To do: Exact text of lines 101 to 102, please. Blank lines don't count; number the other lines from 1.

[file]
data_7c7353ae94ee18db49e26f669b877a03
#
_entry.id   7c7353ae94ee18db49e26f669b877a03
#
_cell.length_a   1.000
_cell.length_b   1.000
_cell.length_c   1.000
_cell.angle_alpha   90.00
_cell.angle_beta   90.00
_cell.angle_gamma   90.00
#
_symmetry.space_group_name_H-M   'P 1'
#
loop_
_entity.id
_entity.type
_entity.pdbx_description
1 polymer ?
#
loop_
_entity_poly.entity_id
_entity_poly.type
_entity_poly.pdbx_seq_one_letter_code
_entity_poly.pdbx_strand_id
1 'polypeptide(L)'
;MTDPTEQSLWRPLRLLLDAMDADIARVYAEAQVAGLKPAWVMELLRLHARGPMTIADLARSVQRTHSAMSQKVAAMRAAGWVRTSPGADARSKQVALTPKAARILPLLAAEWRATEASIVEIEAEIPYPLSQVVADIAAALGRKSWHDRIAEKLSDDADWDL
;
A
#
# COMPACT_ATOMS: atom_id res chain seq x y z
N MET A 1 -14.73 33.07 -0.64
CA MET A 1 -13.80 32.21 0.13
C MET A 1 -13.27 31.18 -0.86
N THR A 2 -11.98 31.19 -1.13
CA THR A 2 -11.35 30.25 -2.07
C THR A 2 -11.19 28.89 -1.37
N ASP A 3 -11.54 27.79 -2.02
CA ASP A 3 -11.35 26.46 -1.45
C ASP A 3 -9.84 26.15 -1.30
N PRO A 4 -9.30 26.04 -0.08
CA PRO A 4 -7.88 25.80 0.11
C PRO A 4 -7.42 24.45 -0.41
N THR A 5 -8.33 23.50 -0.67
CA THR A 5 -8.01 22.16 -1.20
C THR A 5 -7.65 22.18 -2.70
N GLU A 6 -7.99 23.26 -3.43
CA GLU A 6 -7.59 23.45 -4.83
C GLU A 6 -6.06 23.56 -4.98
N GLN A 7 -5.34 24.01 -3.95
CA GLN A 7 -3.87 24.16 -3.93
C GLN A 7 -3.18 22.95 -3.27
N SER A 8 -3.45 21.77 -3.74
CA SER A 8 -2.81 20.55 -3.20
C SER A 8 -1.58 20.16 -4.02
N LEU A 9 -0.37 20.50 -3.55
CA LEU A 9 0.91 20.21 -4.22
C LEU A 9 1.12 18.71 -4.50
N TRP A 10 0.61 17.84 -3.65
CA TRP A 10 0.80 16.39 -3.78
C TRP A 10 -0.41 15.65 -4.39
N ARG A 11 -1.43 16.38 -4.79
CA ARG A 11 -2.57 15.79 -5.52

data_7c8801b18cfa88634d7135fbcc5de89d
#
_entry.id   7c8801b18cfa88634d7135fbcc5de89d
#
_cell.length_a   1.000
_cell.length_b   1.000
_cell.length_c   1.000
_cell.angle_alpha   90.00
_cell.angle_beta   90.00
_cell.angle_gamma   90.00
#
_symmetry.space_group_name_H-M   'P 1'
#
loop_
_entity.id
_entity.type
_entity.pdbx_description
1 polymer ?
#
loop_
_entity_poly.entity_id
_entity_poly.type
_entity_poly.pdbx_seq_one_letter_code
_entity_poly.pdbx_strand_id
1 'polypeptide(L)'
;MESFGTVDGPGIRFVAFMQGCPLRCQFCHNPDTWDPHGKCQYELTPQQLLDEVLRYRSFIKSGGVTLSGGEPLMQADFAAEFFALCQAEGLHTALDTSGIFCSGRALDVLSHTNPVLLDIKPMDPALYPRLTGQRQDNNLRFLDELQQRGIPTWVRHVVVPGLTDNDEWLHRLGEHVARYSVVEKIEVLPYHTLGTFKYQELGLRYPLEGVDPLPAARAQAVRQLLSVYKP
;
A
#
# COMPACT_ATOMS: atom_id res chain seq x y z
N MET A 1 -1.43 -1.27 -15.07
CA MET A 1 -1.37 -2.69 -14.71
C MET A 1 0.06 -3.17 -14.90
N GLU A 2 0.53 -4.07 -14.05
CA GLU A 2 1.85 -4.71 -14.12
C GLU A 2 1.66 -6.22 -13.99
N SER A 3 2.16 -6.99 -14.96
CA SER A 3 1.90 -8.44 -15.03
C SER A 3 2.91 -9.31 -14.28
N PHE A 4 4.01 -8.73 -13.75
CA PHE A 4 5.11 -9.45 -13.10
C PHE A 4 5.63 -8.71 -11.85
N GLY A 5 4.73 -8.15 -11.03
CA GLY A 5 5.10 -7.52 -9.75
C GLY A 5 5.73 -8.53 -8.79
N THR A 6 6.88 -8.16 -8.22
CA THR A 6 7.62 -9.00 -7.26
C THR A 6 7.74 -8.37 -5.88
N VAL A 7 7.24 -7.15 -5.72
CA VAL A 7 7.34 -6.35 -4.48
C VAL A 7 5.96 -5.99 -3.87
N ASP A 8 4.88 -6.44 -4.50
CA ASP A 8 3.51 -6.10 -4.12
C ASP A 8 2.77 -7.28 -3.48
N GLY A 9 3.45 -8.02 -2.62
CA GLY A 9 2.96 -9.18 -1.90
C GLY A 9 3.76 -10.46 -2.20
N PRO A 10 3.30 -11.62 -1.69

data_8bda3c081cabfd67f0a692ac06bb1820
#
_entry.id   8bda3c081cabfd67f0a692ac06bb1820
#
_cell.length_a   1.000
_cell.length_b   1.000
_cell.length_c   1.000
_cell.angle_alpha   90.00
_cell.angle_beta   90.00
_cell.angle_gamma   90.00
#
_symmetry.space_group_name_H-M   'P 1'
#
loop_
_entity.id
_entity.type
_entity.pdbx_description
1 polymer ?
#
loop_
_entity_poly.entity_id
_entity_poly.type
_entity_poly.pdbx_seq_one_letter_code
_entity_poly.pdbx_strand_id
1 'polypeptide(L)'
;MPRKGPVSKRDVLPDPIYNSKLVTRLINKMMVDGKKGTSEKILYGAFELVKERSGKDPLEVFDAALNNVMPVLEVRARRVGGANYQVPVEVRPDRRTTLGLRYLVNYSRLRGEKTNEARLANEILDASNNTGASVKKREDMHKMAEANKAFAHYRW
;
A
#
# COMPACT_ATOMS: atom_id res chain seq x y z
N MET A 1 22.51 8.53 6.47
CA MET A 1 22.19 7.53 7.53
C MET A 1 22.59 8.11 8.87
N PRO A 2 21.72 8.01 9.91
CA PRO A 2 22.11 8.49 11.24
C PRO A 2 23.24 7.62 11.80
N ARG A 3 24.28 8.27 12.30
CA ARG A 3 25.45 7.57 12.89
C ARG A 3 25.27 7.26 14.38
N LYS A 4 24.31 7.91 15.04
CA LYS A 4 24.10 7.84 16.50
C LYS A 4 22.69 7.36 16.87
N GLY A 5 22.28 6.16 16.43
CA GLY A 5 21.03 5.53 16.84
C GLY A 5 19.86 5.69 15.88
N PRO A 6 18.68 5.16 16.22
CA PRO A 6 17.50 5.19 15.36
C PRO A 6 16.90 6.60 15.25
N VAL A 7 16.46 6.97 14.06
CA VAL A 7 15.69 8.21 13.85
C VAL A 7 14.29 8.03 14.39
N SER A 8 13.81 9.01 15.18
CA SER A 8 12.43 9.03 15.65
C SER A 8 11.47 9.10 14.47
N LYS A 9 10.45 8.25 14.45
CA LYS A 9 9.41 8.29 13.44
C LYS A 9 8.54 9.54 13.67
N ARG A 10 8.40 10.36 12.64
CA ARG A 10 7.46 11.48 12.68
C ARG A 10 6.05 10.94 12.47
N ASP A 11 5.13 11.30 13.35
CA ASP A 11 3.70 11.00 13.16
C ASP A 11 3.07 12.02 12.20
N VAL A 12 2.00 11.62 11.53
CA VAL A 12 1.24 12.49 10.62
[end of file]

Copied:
C SER A 3 2.91 -9.31 -14.28
N PHE A 4 4.01 -8.73 -13.75